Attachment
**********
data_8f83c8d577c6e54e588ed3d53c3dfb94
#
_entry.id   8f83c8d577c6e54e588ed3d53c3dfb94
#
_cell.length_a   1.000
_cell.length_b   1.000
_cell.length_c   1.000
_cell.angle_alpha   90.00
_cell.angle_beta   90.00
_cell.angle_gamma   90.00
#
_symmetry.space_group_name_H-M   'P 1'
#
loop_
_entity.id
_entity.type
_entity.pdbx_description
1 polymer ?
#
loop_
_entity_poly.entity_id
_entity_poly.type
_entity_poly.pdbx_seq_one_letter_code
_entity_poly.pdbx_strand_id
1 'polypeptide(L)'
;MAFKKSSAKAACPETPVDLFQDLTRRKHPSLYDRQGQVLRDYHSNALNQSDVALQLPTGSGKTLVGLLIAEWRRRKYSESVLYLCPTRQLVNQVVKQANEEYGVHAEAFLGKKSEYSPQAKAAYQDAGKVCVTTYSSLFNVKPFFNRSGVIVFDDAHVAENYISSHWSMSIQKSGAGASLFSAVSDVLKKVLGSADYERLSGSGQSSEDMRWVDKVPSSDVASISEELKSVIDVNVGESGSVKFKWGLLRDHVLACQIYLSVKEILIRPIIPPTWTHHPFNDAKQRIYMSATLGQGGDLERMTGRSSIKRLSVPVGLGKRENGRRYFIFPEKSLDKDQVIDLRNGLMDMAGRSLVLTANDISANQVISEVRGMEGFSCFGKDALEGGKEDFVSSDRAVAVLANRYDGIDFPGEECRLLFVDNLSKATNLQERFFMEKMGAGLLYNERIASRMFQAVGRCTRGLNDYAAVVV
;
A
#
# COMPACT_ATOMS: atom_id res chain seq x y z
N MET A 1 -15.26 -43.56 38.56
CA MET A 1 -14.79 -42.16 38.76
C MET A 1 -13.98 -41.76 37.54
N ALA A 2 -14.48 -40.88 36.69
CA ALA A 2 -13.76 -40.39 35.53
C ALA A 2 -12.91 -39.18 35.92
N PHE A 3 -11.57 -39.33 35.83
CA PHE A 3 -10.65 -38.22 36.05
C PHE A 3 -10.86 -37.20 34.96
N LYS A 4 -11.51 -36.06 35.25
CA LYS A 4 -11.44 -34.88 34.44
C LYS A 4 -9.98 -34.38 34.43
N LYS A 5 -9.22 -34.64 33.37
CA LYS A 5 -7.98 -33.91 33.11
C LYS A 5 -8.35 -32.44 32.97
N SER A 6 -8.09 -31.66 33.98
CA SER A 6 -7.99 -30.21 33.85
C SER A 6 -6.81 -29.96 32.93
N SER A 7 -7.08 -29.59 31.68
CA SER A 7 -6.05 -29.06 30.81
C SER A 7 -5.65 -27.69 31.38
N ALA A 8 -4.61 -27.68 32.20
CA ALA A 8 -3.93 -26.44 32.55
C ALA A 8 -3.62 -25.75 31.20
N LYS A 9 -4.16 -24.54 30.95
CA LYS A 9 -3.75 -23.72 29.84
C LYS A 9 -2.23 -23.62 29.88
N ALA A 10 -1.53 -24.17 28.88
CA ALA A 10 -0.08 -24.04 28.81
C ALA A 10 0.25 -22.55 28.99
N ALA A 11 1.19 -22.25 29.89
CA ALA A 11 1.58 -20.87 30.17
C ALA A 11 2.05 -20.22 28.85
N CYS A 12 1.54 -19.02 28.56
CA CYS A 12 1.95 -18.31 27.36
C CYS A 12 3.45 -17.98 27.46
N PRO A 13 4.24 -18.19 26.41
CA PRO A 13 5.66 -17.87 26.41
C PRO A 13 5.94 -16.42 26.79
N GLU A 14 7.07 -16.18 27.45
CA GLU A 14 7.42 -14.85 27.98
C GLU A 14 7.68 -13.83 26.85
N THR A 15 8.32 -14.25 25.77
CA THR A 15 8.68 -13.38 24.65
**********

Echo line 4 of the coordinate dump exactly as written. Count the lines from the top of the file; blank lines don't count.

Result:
#